As a bonus, many of the movements were nature-based (sadly, there was no “Happy Little Trees” move, though I kept waiting for one). In many cases, the descriptive names of the moves helped me recall what they were. I may never remember the steps involved in a mambo; but nature-based names are much easier to recall. Flying Wild Goose is clearly the move where you slowly flap your arms up and down, and Monkey-Bear immediately brings to mind the move where you lean slightly forward and swing your arms back and forth close to the ground.
By the time I got to the segments without verbal instruction, I was ready for them. I was very familiar with the moves, I had a good idea of what was coming next … and even if I didn’t, Cole was moving slowly enough that I could quickly get back on track again.
The only time I really ran in to trouble was in the PM workout, where there are a number of moves that require you to bend forward at the waist with your head near the ground. Without the verbal cue to straighten back up, I couldn’t seem to get the timing right. I’d come up and see Cole already on the next move, then I’d overcompensate next time and come up way ahead of him.
I’m super excited about finding a tai chi workout that is accessible to the uncoordinated, but the real happy surprises of this DVD were the two meditations in the special features.
Traditional meditation is all about sitting perfectly still and clearing your mind, something that I do not excel at. The AM meditation started in a similar way, and I hunkered down for several minutes of trying in vain to clear my mind.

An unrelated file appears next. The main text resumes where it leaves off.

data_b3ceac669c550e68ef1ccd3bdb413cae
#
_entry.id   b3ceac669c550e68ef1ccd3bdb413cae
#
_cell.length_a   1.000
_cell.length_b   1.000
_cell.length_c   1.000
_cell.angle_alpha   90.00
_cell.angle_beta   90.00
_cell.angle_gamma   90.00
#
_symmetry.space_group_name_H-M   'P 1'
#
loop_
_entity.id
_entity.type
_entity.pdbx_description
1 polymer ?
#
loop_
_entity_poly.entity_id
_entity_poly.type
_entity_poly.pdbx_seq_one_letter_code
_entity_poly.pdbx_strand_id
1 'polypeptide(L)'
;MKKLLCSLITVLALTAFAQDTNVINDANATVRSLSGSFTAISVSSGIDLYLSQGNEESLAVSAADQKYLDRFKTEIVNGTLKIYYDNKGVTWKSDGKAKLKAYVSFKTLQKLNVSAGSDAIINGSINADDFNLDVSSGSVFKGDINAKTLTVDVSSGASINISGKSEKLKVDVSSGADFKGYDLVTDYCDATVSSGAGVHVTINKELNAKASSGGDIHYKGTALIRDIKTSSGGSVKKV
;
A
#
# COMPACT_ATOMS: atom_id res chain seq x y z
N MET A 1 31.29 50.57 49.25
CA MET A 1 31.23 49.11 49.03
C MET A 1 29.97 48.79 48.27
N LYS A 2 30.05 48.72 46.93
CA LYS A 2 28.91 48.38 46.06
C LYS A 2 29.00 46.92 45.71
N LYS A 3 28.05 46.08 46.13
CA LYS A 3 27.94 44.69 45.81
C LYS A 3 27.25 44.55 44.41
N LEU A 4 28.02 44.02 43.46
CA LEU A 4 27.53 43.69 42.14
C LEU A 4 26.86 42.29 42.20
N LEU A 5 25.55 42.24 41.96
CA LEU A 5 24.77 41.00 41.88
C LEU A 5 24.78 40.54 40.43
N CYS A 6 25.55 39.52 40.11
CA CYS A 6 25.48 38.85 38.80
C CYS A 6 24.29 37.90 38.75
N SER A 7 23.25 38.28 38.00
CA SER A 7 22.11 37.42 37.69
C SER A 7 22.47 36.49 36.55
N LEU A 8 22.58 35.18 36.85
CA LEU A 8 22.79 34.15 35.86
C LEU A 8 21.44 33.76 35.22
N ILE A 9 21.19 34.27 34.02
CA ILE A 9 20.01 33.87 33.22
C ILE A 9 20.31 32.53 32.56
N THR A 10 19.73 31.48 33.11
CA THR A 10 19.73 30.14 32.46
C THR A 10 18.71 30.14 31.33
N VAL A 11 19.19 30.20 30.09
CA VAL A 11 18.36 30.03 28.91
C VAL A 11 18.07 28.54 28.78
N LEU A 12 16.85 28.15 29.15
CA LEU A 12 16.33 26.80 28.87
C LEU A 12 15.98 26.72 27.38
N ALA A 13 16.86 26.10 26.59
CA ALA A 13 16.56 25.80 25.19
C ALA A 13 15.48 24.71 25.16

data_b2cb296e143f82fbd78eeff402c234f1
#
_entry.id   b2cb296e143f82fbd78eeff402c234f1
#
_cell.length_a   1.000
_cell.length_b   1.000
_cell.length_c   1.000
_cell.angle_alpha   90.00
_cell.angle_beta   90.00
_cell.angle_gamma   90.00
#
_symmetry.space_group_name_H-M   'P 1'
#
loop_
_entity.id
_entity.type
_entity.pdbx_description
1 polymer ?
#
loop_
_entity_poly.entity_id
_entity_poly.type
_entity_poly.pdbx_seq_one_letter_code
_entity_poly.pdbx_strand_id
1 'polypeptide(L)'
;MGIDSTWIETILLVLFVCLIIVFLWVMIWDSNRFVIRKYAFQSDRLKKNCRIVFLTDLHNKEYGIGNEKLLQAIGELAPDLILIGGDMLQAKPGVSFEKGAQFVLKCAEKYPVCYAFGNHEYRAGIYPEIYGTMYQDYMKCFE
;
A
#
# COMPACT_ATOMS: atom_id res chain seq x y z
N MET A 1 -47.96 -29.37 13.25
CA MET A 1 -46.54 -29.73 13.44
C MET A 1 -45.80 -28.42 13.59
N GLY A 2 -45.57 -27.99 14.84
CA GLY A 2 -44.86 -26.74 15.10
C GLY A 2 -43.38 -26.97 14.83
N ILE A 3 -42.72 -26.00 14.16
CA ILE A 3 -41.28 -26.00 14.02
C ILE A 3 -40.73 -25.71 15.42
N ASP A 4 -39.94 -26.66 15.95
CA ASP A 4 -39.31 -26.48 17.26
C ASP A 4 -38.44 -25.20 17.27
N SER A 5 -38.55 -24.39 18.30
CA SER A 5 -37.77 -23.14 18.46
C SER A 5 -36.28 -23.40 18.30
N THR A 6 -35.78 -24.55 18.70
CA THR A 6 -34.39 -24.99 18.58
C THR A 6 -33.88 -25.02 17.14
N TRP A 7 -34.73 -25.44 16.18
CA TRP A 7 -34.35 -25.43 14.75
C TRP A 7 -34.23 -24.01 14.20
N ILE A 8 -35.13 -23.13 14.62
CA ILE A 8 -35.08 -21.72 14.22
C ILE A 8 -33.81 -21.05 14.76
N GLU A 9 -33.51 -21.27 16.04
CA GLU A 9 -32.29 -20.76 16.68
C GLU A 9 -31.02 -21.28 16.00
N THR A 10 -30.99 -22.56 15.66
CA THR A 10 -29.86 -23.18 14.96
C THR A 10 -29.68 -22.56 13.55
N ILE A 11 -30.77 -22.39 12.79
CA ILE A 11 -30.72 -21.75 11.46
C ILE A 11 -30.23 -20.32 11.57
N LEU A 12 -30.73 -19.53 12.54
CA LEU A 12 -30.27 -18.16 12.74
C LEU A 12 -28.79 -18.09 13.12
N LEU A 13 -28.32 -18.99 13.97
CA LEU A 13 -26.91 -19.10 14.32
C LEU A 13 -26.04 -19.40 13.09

A couple of minutes in to the AM meditation though, a wonderful thing happened. Cole instructed us to sway in the breeze like a tree (undoubtedly a happy one). Then we waved our arms slowly like tree branches.
I was so focused on the slow tree movements that I didn’t have time to think about other things … so my mind was clear. When we went back to sitting still again, it was much easier to do. The slow movements of the tai chi workouts themselves had this effect on me, but I did not expect to get that same effect in something billed as a meditation.
The PM meditation started out in a standing position, and went to the tree movements almost immediately. I found it a little harder to clear my mind in this meditation, mainly because I kept getting distracted by the parasailer in the background. It helped that this was a more active meditation; we didn’t even sit down until halfway through the meditation, and only sat still for about 90 seconds towards the end.
This is clearly an older DVD (just look at Scott Cole’s hair!), and there were a couple of minor production issues (abrupt transitions from one segment to the next, for example), but overall, this is a gem. The DVD is worth twice the price just for the sense of accomplishment when someone as uncoordinated as me can do 5 entire minutes of workout without instruction.
In a forest of difficult tai chi workouts, Discover Tai Chi: AM/PM workouts is a happy little tree.